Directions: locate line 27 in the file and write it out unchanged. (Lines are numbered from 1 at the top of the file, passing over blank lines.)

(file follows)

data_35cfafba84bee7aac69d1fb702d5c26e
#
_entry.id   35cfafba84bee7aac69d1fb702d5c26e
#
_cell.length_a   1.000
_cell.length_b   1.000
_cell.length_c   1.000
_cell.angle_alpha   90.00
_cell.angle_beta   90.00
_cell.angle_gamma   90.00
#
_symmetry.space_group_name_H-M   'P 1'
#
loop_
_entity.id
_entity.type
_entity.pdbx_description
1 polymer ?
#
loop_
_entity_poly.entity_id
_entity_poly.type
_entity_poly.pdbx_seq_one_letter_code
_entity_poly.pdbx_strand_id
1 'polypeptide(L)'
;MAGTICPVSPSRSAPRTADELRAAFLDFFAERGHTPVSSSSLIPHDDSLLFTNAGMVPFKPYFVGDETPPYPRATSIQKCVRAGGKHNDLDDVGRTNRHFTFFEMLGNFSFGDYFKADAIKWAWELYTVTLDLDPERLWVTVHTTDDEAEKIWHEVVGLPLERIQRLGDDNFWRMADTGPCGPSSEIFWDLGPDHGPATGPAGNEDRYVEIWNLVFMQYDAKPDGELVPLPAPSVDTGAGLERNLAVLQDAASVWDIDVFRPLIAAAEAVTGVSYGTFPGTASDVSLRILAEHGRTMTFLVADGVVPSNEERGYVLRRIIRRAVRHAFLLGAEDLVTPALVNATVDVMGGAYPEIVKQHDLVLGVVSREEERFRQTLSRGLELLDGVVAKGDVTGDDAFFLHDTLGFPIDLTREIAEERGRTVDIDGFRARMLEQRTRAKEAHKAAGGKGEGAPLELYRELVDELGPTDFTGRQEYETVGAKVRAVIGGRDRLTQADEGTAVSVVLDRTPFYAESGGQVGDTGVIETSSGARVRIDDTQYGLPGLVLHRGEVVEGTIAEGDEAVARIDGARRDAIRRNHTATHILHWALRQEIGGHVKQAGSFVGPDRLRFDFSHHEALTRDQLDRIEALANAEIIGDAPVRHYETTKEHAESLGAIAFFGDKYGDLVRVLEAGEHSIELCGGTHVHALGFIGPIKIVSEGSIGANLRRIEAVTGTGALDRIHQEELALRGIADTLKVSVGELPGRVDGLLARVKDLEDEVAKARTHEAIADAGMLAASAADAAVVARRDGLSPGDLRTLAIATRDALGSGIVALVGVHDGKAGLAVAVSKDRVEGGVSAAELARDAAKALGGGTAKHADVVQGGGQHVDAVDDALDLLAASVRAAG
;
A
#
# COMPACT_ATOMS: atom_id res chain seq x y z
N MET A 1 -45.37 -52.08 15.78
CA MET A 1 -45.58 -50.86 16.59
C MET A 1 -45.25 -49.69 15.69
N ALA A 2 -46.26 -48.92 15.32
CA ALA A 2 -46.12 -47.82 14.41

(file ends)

;